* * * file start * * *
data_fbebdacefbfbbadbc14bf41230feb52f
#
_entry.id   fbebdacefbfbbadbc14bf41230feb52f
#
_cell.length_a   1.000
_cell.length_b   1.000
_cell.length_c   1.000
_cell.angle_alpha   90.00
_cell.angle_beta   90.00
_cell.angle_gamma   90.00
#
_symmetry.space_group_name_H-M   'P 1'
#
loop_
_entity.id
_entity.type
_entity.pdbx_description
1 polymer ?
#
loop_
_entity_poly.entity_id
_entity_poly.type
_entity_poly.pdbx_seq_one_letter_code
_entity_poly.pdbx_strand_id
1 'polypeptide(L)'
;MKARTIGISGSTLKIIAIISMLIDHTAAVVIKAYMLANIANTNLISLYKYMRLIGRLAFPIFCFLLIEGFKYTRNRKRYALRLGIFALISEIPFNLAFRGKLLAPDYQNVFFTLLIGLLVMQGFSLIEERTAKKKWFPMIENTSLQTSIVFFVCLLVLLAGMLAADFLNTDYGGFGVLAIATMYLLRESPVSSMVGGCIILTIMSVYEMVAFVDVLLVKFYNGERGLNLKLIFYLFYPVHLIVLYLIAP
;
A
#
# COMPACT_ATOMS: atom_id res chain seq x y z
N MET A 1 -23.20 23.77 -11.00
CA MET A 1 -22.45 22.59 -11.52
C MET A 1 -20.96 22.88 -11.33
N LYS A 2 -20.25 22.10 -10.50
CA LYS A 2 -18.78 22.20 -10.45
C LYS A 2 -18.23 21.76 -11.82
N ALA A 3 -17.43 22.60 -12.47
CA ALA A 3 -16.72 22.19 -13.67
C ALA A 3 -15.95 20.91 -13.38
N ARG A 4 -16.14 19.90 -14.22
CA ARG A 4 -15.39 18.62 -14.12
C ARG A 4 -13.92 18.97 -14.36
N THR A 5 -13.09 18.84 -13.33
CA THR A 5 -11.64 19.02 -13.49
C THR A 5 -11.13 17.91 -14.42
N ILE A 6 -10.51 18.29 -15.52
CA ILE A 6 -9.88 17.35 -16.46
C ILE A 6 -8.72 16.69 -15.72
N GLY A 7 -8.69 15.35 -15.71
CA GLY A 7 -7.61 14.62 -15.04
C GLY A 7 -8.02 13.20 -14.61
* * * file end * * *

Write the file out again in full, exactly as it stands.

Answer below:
data_fbebdacefbfbbadbc14bf41230feb52f
#
_entry.id   fbebdacefbfbbadbc14bf41230feb52f
#
_cell.length_a   1.000
_cell.length_b   1.000
_cell.length_c   1.000
_cell.angle_alpha   90.00
_cell.angle_beta   90.00
_cell.angle_gamma   90.00
#
_symmetry.space_group_name_H-M   'P 1'
#
loop_
_entity.id
_entity.type
_entity.pdbx_description
1 polymer ?
#
loop_
_entity_poly.entity_id
_entity_poly.type
_entity_poly.pdbx_seq_one_letter_code
_entity_poly.pdbx_strand_id
1 'polypeptide(L)'
;MKARTIGISGSTLKIIAIISMLIDHTAAVVIKAYMLANIANTNLISLYKYMRLIGRLAFPIFCFLLIEGFKYTRNRKRYALRLGIFALISEIPFNLAFRGKLLAPDYQNVFFTLLIGLLVMQGFSLIEERTAKKKWFPMIENTSLQTSIVFFVCLLVLLAGMLAADFLNTDYGGFGVLAIATMYLLRESPVSSMVGGCIILTIMSVYEMVAFVDVLLVKFYNGERGLNLKLIFYLFYPVHLIVLYLIAP
;
A
#
# COMPACT_ATOMS: atom_id res chain seq x y z
N MET A 1 -23.20 23.77 -11.00
CA MET A 1 -22.45 22.59 -11.52
C MET A 1 -20.96 22.88 -11.33
N LYS A 2 -20.25 22.10 -10.50
CA LYS A 2 -18.78 22.20 -10.45
C LYS A 2 -18.23 21.76 -11.82
N ALA A 3 -17.43 22.60 -12.47
CA ALA A 3 -16.72 22.19 -13.67
C ALA A 3 -15.95 20.91 -13.38
N ARG A 4 -16.14 19.90 -14.22
CA ARG A 4 -15.39 18.62 -14.12
C ARG A 4 -13.92 18.97 -14.36
N THR A 5 -13.09 18.84 -13.33
CA THR A 5 -11.64 19.02 -13.49
C THR A 5 -11.13 17.91 -14.42
N ILE A 6 -10.51 18.29 -15.52
CA ILE A 6 -9.88 17.35 -16.46
C ILE A 6 -8.72 16.69 -15.72
N GLY A 7 -8.69 15.35 -15.71
CA GLY A 7 -7.61 14.62 -15.04
C GLY A 7 -8.02 13.20 -14.61